Very good sto­ry and love the audio accent.

  • Extollager says:


  • eve says:

    i fell in love with this book, and i think that she is a mar­val­ous writer and i enjoy read­ing her books in the future…

  • lorrinajacks says:

    i hat­ed this book i mean who would read a crap­py book like this, i would­nt rec­om­mend this to any one!!!! whos with me…

  • Deb Dennis says:

    Love love love Flan­nery’s work!

  • RT Spears says:

    Def­i­nite­ly a favorite, and loved hear­ing her read it. Wait- what, she has an accent?!? Com­pared to WHAT, exact­ly? :)

  • Dennis Cass says:

    The dead­pan deliv­ery com­pli­ments the dead­pan humor. I’ve won­dered if this sto­ry might have been an influ­ence on (of all things) “Nation­al Lam­poon’s Vaca­tion”.

  • David Lloyd says:

    Quite a dis­turb­ing sto­ry but I’m start­ing to become fas­ci­nat­ed by the Old South. Being an Aus­tralian and not hav­ing lis­tened to many who have this lady’s south­ern drawl, I am glad I read the sto­ry before I lis­tened to her read it her­self.

  • Bill W. says:

    My grand­moth­er grew up with O’Con­nor in Geor­gia. She used to tell me about how she taught her chick­ens to walk back­wards, etc. This is the first time I’ve heard Flan­nery’s voice. Her accent was iden­ti­cal to my grand­moth­ers. Her telling her sto­ry floods my mind with pleas­ant mem­o­ries.

  • Joe W. says:

    I am total­ly amazed and total­ly grate­ful to be able to hear Flan­nery O’Con­nor’s voice for the first time in my life!

    When I met my wife in 1982 one of the things that cement­ed our rela­tion­ship was our love for the same authors. Flan­nery O’Con­nor & John Irv­ing topped our lists.

    We nev­er had a son but if you’re lucky some­day you might meet our 22 year old daugh­ter, Flan­nery Kate! It turns out my Flan­nery is almost as spe­cial as her name­sake.

  • Cristy Binder says:

    I have always loved her ever since I dis­cov­ered her work while I was in col­lege. She def­i­nite­ly knew how to craft dark­ness-she did it bril­liant­ly!

  • Julie says:

    I’ve been want­i­ng to hear her accent! Thank you! But I think it’s a lit­tle mis­lead­ing to refer to her “ven­tur­ing away from her seclud­ed fam­i­ly farm in Milledgeville,” as if she were an inno­cent, shel­tered girl. She trav­elled wide­ly dur­ing her life, and was both small-town and world­ly. :-)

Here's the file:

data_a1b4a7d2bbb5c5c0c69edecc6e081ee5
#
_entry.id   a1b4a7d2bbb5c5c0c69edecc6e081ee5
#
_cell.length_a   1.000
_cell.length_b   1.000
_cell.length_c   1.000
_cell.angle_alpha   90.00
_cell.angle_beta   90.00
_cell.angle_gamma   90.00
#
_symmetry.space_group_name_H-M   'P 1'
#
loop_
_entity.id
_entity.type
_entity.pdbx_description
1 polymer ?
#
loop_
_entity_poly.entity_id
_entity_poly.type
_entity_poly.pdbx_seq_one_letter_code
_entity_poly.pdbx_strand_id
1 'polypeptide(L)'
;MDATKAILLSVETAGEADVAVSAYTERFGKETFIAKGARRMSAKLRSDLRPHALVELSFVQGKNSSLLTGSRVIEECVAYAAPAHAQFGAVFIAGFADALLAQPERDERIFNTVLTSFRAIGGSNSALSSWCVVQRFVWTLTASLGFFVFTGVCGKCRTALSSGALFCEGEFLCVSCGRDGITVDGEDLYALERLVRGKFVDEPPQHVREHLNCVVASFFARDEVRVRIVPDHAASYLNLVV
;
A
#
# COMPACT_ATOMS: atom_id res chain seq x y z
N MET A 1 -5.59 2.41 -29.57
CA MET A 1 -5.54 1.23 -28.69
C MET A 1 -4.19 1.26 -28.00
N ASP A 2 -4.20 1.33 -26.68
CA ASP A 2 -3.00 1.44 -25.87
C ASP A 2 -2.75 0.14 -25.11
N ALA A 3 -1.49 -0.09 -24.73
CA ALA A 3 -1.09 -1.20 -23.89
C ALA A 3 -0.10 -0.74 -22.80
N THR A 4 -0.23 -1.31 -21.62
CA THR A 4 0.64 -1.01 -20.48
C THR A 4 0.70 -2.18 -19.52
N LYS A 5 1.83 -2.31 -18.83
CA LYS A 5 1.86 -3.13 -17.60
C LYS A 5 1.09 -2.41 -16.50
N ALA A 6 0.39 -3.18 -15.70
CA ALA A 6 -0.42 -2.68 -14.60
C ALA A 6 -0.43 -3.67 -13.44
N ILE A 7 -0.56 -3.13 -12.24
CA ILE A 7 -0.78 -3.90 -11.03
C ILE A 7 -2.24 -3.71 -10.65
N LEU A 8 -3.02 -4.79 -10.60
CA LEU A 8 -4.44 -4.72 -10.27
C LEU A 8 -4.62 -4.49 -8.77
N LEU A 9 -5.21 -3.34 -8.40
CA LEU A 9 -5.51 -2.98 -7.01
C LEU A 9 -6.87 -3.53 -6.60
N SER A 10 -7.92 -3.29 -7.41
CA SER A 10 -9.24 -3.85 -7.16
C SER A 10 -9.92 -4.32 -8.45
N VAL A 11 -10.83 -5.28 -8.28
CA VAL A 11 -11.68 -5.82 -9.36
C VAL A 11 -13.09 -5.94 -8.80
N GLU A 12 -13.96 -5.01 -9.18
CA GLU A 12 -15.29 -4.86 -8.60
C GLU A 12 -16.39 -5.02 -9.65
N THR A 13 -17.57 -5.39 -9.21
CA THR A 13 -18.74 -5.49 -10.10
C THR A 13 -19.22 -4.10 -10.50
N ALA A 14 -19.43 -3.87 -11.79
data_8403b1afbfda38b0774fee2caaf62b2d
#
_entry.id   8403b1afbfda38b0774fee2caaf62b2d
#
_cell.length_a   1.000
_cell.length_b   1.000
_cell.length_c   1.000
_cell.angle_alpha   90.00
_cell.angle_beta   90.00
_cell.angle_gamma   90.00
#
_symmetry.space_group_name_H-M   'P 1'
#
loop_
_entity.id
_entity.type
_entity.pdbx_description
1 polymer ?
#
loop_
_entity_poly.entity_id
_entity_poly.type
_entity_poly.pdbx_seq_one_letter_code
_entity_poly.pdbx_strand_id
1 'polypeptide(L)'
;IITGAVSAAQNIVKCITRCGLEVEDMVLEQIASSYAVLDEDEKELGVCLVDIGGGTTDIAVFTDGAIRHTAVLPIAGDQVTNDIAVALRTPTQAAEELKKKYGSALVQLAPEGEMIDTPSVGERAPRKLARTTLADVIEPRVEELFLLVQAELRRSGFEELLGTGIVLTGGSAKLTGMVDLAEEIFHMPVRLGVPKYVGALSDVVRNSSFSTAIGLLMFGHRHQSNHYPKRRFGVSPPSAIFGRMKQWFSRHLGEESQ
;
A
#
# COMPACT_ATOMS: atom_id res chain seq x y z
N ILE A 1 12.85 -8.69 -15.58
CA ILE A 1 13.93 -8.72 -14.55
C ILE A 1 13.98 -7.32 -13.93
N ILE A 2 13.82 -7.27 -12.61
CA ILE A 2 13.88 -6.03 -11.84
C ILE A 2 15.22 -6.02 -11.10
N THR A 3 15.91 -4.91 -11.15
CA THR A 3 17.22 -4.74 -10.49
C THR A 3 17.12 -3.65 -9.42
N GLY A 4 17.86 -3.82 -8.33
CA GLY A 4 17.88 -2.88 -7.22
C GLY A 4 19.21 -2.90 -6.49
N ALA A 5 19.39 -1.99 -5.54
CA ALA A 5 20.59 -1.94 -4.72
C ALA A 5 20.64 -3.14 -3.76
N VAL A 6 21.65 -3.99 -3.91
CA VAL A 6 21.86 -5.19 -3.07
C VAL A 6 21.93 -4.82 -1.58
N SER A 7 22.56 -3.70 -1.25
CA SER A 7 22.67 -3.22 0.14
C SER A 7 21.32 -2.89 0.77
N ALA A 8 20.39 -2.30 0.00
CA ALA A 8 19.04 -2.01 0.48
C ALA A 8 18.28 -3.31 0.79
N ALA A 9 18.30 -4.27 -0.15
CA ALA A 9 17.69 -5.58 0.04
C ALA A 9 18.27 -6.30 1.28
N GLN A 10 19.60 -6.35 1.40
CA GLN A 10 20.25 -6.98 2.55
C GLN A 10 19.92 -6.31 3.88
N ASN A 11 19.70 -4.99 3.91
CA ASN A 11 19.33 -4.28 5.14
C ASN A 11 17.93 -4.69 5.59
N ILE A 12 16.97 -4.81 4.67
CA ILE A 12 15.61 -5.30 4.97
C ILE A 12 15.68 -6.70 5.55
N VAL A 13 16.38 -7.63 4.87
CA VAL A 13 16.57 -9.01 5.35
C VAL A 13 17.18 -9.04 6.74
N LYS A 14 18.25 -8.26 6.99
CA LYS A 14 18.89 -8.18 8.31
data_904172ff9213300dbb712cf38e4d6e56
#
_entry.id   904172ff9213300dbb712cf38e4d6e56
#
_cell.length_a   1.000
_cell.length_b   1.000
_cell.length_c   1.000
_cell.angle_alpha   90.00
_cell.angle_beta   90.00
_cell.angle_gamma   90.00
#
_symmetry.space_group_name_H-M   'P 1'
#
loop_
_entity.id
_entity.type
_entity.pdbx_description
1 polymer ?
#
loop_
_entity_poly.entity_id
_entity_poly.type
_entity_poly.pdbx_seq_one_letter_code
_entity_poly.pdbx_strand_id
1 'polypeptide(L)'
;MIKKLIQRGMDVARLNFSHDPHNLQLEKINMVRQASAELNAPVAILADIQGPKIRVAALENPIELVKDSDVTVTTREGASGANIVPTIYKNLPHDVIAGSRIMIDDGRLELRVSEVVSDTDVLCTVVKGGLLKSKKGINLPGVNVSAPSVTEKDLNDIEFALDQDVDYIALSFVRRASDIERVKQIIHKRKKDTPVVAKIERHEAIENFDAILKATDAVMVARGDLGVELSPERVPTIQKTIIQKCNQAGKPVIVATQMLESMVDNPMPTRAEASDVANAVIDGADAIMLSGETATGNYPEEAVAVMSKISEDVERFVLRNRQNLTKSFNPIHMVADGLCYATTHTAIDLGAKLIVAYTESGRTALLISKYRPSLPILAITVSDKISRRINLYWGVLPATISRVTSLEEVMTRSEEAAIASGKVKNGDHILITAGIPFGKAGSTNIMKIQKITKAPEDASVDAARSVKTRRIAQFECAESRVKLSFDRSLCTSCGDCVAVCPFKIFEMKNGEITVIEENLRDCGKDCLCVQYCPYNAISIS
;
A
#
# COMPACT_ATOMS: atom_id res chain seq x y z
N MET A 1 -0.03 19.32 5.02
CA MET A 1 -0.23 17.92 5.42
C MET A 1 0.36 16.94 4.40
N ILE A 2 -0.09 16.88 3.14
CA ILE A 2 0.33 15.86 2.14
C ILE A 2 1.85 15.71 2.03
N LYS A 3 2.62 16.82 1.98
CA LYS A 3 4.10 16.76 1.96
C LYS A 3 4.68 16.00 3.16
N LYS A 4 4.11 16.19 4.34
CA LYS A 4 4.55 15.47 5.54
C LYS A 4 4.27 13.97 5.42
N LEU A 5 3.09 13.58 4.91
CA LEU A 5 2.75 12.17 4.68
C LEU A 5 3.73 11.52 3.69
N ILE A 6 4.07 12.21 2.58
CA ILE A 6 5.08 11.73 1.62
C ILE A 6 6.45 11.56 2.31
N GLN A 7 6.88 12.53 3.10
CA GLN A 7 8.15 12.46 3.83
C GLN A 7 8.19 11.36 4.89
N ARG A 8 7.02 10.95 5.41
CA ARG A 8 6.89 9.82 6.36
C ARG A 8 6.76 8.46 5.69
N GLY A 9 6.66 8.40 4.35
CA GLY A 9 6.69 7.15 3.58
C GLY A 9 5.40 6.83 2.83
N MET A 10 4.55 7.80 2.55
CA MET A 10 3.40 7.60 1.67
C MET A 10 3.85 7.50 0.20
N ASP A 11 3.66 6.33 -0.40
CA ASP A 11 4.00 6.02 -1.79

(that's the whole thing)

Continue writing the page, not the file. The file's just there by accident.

• SB says:

    Oh, I see what you’re doing there, Lor­ri­na! Smart! I think every­body miss­es that you are mak­ing your­self one of O’Con­nor’s stu­pid back­woods une­d­u­cat­ed char­ac­ters! Wow, what satire!

  • Marge says:

    Inter­est­ing! I won­dered what her voice was like. I don’t have that much of a South­ern accent; I grew up in Flori­da.

  • SB says:

    South Flori­da most like­ly then, Marge, where every­body sounds like a Yan­kee. We ‘Old Florid­i­ans’ still have the Old South dialects.

  • baby bash says:


  • Ginger says:

    What a gift to be able to hear Flan­nery O’Con­nor’s voice. I’m shocked that she sounds so young and so sweet. What a remark­able per­son she was.

  • Lance Foss says:

    The ten minute audio record­ing of author Flan­nery O’Connor read­ing “A Good Man Is Hard to Find” is incom­plete. The read­ing cov­ers about 20% of the sto­ry I fig­ure. Why? Why are we led to an incom­plete audio record­ing?

  • Lance Foss says:

    I read the entire sto­ry text here: http://xroads.virginia.edu/~drbr/goodman.html Awful sto­ry, but reveal­ing 1953 Geor­gia, US.

  • Margaret Kiernan says:

    Deli­cious wet day Sat­ur­day lis­ten­ing. Thank you.

  • Nicolas Martin says:

    Does this site exist for any oth­er rea­son except to prof­it as a “parn­ter” with Audi­ble?

  • Iyaaprili Moyenda says:

    I love your sto­ries.👣